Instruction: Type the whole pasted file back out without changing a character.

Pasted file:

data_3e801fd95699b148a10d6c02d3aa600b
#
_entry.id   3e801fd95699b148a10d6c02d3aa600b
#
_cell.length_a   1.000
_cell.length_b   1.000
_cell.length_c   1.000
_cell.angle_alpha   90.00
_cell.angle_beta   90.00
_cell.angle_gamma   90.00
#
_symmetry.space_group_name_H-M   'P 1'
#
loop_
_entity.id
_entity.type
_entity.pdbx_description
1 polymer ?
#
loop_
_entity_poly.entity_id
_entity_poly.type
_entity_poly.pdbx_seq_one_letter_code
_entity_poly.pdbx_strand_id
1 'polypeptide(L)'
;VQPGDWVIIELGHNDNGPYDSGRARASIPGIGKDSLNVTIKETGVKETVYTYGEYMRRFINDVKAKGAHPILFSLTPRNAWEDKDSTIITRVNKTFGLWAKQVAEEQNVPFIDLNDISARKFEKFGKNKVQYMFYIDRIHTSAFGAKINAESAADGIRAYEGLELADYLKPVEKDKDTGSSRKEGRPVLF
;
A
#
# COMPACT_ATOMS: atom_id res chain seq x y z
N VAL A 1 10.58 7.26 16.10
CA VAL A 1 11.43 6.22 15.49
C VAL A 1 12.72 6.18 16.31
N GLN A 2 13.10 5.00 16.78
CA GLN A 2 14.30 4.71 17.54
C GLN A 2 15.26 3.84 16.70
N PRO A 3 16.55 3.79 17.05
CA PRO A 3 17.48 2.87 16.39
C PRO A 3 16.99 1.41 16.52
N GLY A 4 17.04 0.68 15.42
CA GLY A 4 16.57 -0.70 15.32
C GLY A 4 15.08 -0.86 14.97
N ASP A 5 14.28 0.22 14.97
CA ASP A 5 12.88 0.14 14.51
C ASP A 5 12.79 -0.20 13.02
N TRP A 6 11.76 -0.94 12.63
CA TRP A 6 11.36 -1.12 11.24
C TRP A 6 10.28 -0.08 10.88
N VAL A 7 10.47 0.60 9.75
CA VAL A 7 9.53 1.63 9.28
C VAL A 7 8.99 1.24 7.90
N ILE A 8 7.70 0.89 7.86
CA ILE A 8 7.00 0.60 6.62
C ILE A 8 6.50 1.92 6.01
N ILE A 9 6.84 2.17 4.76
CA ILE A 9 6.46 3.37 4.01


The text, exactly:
data_3e801fd95699b148a10d6c02d3aa600b
#
_entry.id   3e801fd95699b148a10d6c02d3aa600b
#
_cell.length_a   1.000
_cell.length_b   1.000
_cell.length_c   1.000
_cell.angle_alpha   90.00
_cell.angle_beta   90.00
_cell.angle_gamma   90.00
#
_symmetry.space_group_name_H-M   'P 1'
#
loop_
_entity.id
_entity.type
_entity.pdbx_description
1 polymer ?
#
loop_
_entity_poly.entity_id
_entity_poly.type
_entity_poly.pdbx_seq_one_letter_code
_entity_poly.pdbx_strand_id
1 'polypeptide(L)'
;VQPGDWVIIELGHNDNGPYDSGRARASIPGIGKDSLNVTIKETGVKETVYTYGEYMRRFINDVKAKGAHPILFSLTPRNAWEDKDSTIITRVNKTFGLWAKQVAEEQNVPFIDLNDISARKFEKFGKNKVQYMFYIDRIHTSAFGAKINAESAADGIRAYEGLELADYLKPVEKDKDTGSSRKEGRPVLF
;
A
#
# COMPACT_ATOMS: atom_id res chain seq x y z
N VAL A 1 10.58 7.26 16.10
CA VAL A 1 11.43 6.22 15.49
C VAL A 1 12.72 6.18 16.31
N GLN A 2 13.10 5.00 16.78
CA GLN A 2 14.30 4.71 17.54
C GLN A 2 15.26 3.84 16.70
N PRO A 3 16.55 3.79 17.05
CA PRO A 3 17.48 2.87 16.39
C PRO A 3 16.99 1.41 16.52
N GLY A 4 17.04 0.68 15.42
CA GLY A 4 16.57 -0.70 15.32
C GLY A 4 15.08 -0.86 14.97
N ASP A 5 14.28 0.22 14.97
CA ASP A 5 12.88 0.14 14.51
C ASP A 5 12.79 -0.20 13.02
N TRP A 6 11.76 -0.94 12.63
CA TRP A 6 11.36 -1.12 11.24
C TRP A 6 10.28 -0.08 10.88
N VAL A 7 10.47 0.60 9.75
CA VAL A 7 9.53 1.63 9.28
C VAL A 7 8.99 1.24 7.90
N ILE A 8 7.70 0.89 7.86
CA ILE A 8 7.00 0.60 6.62
C ILE A 8 6.50 1.92 6.01
N ILE A 9 6.84 2.17 4.76
CA ILE A 9 6.46 3.37 4.01